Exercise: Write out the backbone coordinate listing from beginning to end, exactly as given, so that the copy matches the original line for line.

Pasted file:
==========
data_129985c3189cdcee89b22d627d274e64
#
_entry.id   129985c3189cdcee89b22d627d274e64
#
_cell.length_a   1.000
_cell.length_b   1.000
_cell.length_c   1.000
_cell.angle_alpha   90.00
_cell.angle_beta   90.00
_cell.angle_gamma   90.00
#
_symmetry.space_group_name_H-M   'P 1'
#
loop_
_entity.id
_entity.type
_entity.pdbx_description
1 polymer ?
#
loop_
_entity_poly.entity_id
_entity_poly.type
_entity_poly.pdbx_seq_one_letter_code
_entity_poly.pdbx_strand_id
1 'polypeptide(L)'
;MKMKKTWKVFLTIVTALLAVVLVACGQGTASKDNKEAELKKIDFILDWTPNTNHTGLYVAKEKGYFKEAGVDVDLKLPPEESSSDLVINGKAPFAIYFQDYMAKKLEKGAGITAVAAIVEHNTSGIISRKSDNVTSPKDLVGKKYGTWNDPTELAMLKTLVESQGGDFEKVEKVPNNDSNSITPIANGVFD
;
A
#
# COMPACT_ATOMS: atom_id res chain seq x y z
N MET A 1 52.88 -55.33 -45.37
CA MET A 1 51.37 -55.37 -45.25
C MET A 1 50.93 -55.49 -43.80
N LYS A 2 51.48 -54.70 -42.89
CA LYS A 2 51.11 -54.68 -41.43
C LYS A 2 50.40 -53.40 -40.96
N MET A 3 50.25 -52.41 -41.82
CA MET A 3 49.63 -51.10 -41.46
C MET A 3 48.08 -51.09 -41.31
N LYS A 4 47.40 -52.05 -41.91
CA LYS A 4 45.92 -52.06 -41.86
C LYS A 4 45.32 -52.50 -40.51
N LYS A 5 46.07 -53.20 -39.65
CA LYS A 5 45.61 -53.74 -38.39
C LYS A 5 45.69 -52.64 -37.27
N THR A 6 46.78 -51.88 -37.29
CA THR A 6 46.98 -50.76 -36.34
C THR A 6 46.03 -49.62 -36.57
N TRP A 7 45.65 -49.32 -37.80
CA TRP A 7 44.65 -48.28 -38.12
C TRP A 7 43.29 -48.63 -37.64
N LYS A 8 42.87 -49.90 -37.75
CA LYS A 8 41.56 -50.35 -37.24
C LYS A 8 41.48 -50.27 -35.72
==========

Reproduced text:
data_129985c3189cdcee89b22d627d274e64
#
_entry.id   129985c3189cdcee89b22d627d274e64
#
_cell.length_a   1.000
_cell.length_b   1.000
_cell.length_c   1.000
_cell.angle_alpha   90.00
_cell.angle_beta   90.00
_cell.angle_gamma   90.00
#
_symmetry.space_group_name_H-M   'P 1'
#
loop_
_entity.id
_entity.type
_entity.pdbx_description
1 polymer ?
#
loop_
_entity_poly.entity_id
_entity_poly.type
_entity_poly.pdbx_seq_one_letter_code
_entity_poly.pdbx_strand_id
1 'polypeptide(L)'
;MKMKKTWKVFLTIVTALLAVVLVACGQGTASKDNKEAELKKIDFILDWTPNTNHTGLYVAKEKGYFKEAGVDVDLKLPPEESSSDLVINGKAPFAIYFQDYMAKKLEKGAGITAVAAIVEHNTSGIISRKSDNVTSPKDLVGKKYGTWNDPTELAMLKTLVESQGGDFEKVEKVPNNDSNSITPIANGVFD
;
A
#
# COMPACT_ATOMS: atom_id res chain seq x y z
N MET A 1 52.88 -55.33 -45.37
CA MET A 1 51.37 -55.37 -45.25
C MET A 1 50.93 -55.49 -43.80
N LYS A 2 51.48 -54.70 -42.89
CA LYS A 2 51.11 -54.68 -41.43
C LYS A 2 50.40 -53.40 -40.96
N MET A 3 50.25 -52.41 -41.82
CA MET A 3 49.63 -51.10 -41.46
C MET A 3 48.08 -51.09 -41.31
N LYS A 4 47.40 -52.05 -41.91
CA LYS A 4 45.92 -52.06 -41.86
C LYS A 4 45.32 -52.50 -40.51
N LYS A 5 46.07 -53.20 -39.65
CA LYS A 5 45.61 -53.74 -38.39
C LYS A 5 45.69 -52.64 -37.27
N THR A 6 46.78 -51.88 -37.29
CA THR A 6 46.98 -50.76 -36.34
C THR A 6 46.03 -49.62 -36.57
N TRP A 7 45.65 -49.32 -37.80
CA TRP A 7 44.65 -48.28 -38.12
C TRP A 7 43.29 -48.63 -37.64
N LYS A 8 42.87 -49.90 -37.75
CA LYS A 8 41.56 -50.35 -37.24
C LYS A 8 41.48 -50.27 -35.72